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The theme of this year’s EDspiration Career Seminar - The Future of Jobs - was well impressed upon students as they attended sessions with distinguished speakers and visited scholarship booths set up at the Concourse to expose them to post-junior college options in various educational institutes. The process of choosing universities and deciding on career paths is one filled with doubt and uncertainty for most students, and even more so in today’s rapidly-developing world. As made known to students before EDspiration began, the 4th industrial revolution has changed the way we work and think, making it even more essential than before that students are prepared to make informed decisions about their future paths. The invited speakers, all well-established professionals in their respective fields, spoke to students, aiding them in making these decisions as well as addressing their concerns and doubts by relating their own personal experiences. The speakers included Mr Jamin Tan (Policy Advisor from Google), Mr Chang Zi Qian (Co-Founder of Intellex), Ms Zheng Dixin (Assistant Brand Manager of Procter & Gamble), Ms Goh Chiew Tong (Digital Journalist of Channel NewsAsia) besides others. Universities such as National University of Singapore (NUS), Singapore Management University (SMU) and Nanyang Technological University (NTU) also sent representatives to advise NYJCians about the university application process and course requirements.

“The speakers were confident and cleared a lot of my doubts,” said Joseph Tan (1728), with regard to the panel discussion jointly hosted by NUS’s Faculty of Arts and Social Science and Yale-NUS. The university representatives keenly introduced campus facilities and details of different courses and programmes. They also answered students’ doubts regarding career prospects for arts degree holders with encouraging and reassuring words. Speakers convinced students that the skills picked up would be useful in the upcoming ‘innovative world’. “Interdisciplinary work is the key to innovation - it would never be purely scientific or arts-focussed,” stated Associate Professor Loy Hui Chieh, Vice Dean of External Relations and Student Life, Faculty of Arts and Social Sciences (NUS).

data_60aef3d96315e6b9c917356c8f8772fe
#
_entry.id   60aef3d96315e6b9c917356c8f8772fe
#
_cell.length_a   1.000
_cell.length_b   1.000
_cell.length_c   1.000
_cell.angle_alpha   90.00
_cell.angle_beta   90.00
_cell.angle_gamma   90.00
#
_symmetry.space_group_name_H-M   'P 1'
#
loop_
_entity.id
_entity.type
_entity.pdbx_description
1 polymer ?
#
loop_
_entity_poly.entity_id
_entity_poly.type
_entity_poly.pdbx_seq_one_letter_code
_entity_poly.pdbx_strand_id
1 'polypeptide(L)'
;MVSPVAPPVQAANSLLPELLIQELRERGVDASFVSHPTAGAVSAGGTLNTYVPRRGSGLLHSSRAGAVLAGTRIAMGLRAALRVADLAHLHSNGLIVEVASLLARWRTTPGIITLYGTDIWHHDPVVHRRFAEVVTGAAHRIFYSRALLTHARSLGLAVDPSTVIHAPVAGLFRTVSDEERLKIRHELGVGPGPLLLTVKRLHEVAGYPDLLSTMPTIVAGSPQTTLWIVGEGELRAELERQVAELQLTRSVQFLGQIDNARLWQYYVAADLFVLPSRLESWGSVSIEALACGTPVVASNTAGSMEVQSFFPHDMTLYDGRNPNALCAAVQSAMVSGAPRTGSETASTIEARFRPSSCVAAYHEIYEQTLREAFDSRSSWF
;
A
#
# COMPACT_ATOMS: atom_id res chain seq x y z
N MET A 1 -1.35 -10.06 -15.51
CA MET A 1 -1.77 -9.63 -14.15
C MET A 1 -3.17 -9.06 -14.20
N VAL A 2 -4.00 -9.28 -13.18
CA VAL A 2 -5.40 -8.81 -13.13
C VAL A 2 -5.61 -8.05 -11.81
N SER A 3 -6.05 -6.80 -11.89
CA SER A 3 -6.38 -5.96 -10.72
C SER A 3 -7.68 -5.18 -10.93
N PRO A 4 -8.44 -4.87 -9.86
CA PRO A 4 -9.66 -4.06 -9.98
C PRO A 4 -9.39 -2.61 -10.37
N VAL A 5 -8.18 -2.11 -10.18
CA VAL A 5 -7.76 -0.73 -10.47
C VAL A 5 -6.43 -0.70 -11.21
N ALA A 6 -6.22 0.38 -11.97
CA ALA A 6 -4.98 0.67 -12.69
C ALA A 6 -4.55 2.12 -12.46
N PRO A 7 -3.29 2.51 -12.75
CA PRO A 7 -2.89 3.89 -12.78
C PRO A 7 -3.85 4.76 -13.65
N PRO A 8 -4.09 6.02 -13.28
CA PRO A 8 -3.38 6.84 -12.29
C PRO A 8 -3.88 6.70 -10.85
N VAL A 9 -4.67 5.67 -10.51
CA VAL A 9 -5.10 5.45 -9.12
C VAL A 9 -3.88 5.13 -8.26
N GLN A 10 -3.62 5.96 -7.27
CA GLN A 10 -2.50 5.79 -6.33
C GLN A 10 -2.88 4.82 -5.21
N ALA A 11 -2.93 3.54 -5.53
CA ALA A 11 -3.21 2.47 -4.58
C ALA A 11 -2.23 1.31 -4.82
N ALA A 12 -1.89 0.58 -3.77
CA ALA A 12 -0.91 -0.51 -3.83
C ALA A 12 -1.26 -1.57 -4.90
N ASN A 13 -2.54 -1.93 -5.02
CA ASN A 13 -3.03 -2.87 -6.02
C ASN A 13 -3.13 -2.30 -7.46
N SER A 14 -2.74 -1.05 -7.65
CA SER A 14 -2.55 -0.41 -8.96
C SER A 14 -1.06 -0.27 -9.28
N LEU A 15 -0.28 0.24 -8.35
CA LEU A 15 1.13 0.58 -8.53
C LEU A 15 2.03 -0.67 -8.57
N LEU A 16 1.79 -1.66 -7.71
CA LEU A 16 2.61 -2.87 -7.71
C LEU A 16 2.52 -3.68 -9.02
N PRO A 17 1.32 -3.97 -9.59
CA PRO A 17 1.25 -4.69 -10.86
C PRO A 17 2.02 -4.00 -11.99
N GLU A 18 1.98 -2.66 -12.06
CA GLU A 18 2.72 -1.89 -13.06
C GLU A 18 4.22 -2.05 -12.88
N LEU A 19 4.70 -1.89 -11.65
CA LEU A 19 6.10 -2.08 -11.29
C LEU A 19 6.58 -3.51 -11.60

Similar reassuring sentiments were echoed by other speakers. “Dr Shim said that being passionate about video games helped her with programming and codes later on. That really resonated with me,” said Tan Yun Han (1728), who had attended the panel discussion on Information Technology courses offered by SMU and NUS. A common topic that was raised during the university panel discussions was the uncertainty of what courses to pursue in the future, and whether chosen courses would be practical or allowed one to be employable. Regarding this, speakers replied with similar convictions: passion, interest and knowing one’s strengths are most essential in choosing and preparing for one’s future path.

In addition to the talks and panel discussions, overseas education and scholarship booths were set up to inform students of some of the opportunities available after the ‘A’ Levels. There were 22 booths in total, including scholarship booths by the Republic of Singapore Air Force and Singapore National Cooperative Federation.  Overseas universities such as the University of Melbourne and the German Academic Exchange Service (DADD) as well as local universities such as Singapore University of Social Sciences (SUSS), NTU, NUS and SMU set up booths as well. These booths were especially beneficial to students who might not have heard of certain scholarships or considered an overseas education. Thus, they learnt they have more options now.

At the end of the day, we believe NYJCians gained a much clearer picture of the paths they wish to carve for themselves and left with less doubt. The event was greatly beneficial in providing plenty of resources to help NYJCians decide on their future courses of study. Not only were they less worried about future jobs, they were also more aware of how to move forward despite the uncertainty of the future.                                                                                                                                                                 

Iffah Umairah Md Farid (1728)